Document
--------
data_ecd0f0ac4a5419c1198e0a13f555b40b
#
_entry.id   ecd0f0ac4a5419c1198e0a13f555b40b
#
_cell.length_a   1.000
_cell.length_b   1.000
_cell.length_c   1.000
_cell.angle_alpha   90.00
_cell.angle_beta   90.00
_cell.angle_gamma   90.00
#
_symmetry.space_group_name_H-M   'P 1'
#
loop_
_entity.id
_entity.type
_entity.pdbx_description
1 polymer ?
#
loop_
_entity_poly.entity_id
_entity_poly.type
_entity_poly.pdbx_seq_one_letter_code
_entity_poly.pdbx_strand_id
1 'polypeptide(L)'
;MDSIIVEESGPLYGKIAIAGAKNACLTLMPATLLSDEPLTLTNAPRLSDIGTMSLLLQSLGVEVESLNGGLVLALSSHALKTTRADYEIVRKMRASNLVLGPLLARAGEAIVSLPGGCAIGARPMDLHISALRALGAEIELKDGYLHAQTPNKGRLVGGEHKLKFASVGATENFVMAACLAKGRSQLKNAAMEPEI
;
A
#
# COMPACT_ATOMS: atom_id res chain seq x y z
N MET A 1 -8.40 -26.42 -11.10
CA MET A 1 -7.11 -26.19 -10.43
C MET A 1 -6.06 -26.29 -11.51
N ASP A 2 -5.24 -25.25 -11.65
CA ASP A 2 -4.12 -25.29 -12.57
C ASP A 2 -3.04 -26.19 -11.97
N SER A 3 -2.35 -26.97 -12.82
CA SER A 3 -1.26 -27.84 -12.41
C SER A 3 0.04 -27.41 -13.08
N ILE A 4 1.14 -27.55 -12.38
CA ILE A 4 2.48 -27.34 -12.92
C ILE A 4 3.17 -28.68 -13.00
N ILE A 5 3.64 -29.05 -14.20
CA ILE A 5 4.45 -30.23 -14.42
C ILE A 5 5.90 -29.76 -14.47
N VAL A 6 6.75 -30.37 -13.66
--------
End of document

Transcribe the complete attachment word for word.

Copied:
data_ecd0f0ac4a5419c1198e0a13f555b40b
#
_entry.id   ecd0f0ac4a5419c1198e0a13f555b40b
#
_cell.length_a   1.000
_cell.length_b   1.000
_cell.length_c   1.000
_cell.angle_alpha   90.00
_cell.angle_beta   90.00
_cell.angle_gamma   90.00
#
_symmetry.space_group_name_H-M   'P 1'
#
loop_
_entity.id
_entity.type
_entity.pdbx_description
1 polymer ?
#
loop_
_entity_poly.entity_id
_entity_poly.type
_entity_poly.pdbx_seq_one_letter_code
_entity_poly.pdbx_strand_id
1 'polypeptide(L)'
;MDSIIVEESGPLYGKIAIAGAKNACLTLMPATLLSDEPLTLTNAPRLSDIGTMSLLLQSLGVEVESLNGGLVLALSSHALKTTRADYEIVRKMRASNLVLGPLLARAGEAIVSLPGGCAIGARPMDLHISALRALGAEIELKDGYLHAQTPNKGRLVGGEHKLKFASVGATENFVMAACLAKGRSQLKNAAMEPEI
;
A
#
# COMPACT_ATOMS: atom_id res chain seq x y z
N MET A 1 -8.40 -26.42 -11.10
CA MET A 1 -7.11 -26.19 -10.43
C MET A 1 -6.06 -26.29 -11.51
N ASP A 2 -5.24 -25.25 -11.65
CA ASP A 2 -4.12 -25.29 -12.57
C ASP A 2 -3.04 -26.19 -11.97
N SER A 3 -2.35 -26.97 -12.82
CA SER A 3 -1.26 -27.84 -12.41
C SER A 3 0.04 -27.41 -13.08
N ILE A 4 1.14 -27.55 -12.38
CA ILE A 4 2.48 -27.34 -12.92
C ILE A 4 3.17 -28.68 -13.00
N ILE A 5 3.64 -29.05 -14.20
CA ILE A 5 4.45 -30.23 -14.42
C ILE A 5 5.90 -29.76 -14.47
N VAL A 6 6.75 -30.37 -13.66